Will Harris ‘s strong rhythmic double bass pulse underpinned Mark Whitlam’s rich drum textures, particularly strong in the latin and funk grooves of Spain and the Isley Bros’ Footsteps in the Dark.
It was good to hear the voice as a front line instrument with trumpet. Nick’s energetic flurries of chromatic notes, cool tone and playful squeals made me think of Freddie Hubbard and Tom Harrell at times.
Jon Hyde, on guitar, was at different times melodic and angular with a beautiful harp-like intro to Spain. Hints of Herbie Hancock’s Fender Rhodes style were in Dale Hambridge’s keyboard playing, both virtuosic and expressive,
Not quite Difficult Listening Hour, as the thoughtful arrangements led the audience through unusual timings (Chick Corea’s Open Your Eyes, You Can Fly in 7/4) and spiky chromatic improvisation. It was a full house, and the audience was with them right from the start. The choice of tunes was refreshingly imaginativeness – it would be great to hear some originals and a recording too.
This is music for the heart and the head, and on the strength of their sell-out performances at Brecon (where they had to be moved to a larger space) and Glastonbury, Moonlight Saving Time are ready – and surely deserve – to play at bigger venues soon.
‘Wright on Time’ interview with Emily Wright
Venue Magazine, October 2011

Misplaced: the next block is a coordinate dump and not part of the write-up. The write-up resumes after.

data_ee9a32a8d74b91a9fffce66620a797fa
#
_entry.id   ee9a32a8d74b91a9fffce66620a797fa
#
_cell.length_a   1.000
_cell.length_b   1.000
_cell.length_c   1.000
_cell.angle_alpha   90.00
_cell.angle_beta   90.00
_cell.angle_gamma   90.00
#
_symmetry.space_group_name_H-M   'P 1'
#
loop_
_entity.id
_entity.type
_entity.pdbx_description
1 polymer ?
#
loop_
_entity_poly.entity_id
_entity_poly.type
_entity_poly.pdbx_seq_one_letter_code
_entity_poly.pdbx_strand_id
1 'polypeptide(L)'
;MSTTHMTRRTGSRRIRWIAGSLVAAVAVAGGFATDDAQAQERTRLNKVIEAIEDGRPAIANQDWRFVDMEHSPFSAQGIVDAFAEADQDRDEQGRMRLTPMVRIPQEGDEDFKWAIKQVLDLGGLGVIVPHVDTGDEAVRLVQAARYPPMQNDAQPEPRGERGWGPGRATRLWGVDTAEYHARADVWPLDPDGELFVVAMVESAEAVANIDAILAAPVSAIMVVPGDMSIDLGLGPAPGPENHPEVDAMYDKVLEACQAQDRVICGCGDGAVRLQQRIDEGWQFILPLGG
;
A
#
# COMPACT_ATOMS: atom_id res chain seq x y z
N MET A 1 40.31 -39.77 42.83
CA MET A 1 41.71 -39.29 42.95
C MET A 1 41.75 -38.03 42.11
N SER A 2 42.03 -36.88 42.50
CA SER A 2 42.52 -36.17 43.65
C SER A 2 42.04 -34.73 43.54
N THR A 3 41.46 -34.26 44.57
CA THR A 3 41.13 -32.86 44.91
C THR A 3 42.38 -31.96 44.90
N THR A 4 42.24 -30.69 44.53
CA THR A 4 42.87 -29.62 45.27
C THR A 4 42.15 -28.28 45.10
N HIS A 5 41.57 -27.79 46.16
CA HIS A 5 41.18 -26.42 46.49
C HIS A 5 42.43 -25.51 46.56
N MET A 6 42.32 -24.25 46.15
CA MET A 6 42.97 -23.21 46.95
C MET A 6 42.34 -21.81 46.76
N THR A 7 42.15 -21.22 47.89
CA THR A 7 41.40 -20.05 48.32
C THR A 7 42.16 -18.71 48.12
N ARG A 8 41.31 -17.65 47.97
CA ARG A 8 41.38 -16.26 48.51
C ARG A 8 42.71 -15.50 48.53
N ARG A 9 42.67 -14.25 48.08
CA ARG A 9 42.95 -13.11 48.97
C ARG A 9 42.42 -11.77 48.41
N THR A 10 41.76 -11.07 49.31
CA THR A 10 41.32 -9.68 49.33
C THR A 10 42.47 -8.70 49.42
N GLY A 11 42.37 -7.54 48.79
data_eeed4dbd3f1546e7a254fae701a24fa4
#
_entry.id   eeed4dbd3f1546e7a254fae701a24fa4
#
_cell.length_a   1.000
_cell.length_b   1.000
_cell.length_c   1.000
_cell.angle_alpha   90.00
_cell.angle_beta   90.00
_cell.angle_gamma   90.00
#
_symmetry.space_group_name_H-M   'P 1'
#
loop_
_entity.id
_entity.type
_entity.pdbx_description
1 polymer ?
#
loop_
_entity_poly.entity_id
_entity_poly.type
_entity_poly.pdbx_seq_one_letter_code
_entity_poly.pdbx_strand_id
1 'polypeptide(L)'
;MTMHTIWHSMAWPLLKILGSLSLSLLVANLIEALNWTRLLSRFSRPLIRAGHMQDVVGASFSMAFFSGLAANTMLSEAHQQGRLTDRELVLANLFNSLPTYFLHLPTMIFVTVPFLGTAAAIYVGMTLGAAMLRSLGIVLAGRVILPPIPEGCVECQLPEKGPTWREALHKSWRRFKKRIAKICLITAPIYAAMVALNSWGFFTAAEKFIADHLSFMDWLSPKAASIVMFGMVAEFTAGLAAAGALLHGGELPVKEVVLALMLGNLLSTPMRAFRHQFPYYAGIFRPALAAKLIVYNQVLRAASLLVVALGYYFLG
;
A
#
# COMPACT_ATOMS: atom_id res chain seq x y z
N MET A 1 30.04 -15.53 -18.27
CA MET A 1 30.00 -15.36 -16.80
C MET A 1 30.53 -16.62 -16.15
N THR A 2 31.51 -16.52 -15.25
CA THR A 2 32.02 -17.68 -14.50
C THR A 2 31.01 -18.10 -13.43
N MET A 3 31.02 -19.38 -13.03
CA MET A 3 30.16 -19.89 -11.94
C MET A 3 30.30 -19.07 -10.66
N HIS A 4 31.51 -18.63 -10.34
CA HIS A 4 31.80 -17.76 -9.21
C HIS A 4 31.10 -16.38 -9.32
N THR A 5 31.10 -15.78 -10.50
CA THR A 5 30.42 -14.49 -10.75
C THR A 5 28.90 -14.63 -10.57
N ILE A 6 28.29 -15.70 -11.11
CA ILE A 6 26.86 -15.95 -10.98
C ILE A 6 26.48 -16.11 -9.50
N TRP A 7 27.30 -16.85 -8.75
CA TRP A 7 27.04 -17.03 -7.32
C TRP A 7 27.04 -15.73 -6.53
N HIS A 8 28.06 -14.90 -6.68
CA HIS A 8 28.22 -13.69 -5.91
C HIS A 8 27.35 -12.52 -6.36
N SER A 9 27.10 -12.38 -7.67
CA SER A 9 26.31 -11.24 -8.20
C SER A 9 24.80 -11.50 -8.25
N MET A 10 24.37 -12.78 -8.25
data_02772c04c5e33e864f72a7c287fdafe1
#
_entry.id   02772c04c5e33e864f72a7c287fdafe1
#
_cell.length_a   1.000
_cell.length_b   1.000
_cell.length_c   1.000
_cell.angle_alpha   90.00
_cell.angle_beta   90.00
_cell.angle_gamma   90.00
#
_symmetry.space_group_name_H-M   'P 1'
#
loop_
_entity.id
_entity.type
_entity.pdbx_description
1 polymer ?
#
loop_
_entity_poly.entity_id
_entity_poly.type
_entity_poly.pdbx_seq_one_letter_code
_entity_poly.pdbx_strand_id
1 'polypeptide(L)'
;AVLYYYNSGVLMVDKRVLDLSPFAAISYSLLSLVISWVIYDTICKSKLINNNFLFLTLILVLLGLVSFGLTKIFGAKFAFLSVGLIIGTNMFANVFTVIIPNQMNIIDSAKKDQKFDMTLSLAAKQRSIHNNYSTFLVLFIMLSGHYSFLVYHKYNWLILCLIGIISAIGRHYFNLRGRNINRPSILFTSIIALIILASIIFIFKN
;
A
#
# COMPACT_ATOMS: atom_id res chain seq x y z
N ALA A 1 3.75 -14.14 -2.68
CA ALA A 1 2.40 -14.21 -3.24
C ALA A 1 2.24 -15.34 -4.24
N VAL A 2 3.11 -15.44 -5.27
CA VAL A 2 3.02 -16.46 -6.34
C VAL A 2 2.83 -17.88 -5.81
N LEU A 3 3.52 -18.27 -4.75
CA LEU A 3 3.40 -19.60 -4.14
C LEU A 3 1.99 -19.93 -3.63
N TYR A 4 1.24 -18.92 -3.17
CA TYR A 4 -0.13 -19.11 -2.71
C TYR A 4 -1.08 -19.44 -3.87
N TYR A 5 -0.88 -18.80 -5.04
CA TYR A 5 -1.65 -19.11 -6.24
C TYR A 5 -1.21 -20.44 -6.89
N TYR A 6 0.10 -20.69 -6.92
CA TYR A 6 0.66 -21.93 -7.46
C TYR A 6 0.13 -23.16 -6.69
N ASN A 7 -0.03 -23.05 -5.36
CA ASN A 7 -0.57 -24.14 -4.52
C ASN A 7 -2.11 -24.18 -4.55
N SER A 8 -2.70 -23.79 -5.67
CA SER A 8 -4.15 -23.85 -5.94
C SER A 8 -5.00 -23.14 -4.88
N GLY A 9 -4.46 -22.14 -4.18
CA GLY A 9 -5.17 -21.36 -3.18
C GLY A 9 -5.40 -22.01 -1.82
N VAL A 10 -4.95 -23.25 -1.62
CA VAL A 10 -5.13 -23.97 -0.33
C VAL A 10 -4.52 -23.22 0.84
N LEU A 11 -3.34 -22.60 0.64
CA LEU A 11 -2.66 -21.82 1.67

Moonlight Saving Time at Brecon Jazz Festival, August 2011
It’s great to see her first big festival gig rewarded with a full house and she clearly lives up to their expectations. Nick Malcolm’s Chet-styled trumpet and Jon Hyde’s absorbing guitar both do their part in colouring the sound, but it’s Emily’s rich vocalisation and her flawless alto range that make songs like ‘Orange Blossom In Summertime’ and ‘You Must believe in Spring’ so riveting.
Wright’s voice is a lovely jazz instrument, accurate and flexible. She has a fairly light sound – you won’t hear her belting it out in front of a big band, I don’t think, and some of her best moments were in duo with guitarist Jon Hyde or, especially, bassist Will Harris. But she also has a fondness for Chick Corea’s trickier melodies – we heard three of them – and delivers them in convincing unison with Nick Malcolm’s fluent trumpet. Interesting repertoire, some nice wordless vocal soloing: a satisfying hour to start things off.
Kaleidoscope at the Rose of Denmark, August 2011
This was not the threesome with Gypsy guitarists previously seen but a more exotic combination of Ms Wright’s jazz vocals with Jake McMurchie’s tenor sax and the double bass of Will Harris. That’s a bold line-up, when you think about it; with no ‘chord’ instrument to fill the sound, each musician is exposed at all times. Naturally the music is more impressionistic and spacious as a result, a style with which the three are well comfortable, and such is the confidence and judgement on display that you feel there’s actually no room for anything more. Familiar songs like ‘Afro-Blue’ and ‘Autumn Leaves’ are refreshed, deftly sketched by McMurchie’s harmonic nuance and Harris’s cool certainty, while the vocals slip effortlessly around the music, adding their own texture and instrumental presence. A lot of the time there’s a duo – vocals and bass, bass and sax, sax and vocals – and each combination has its own voice, opening up still further into the space provided. It’s rarely less than fascinating, not least for the sheer courage of such minimalism, and always satisfyingly contemporary jazz music.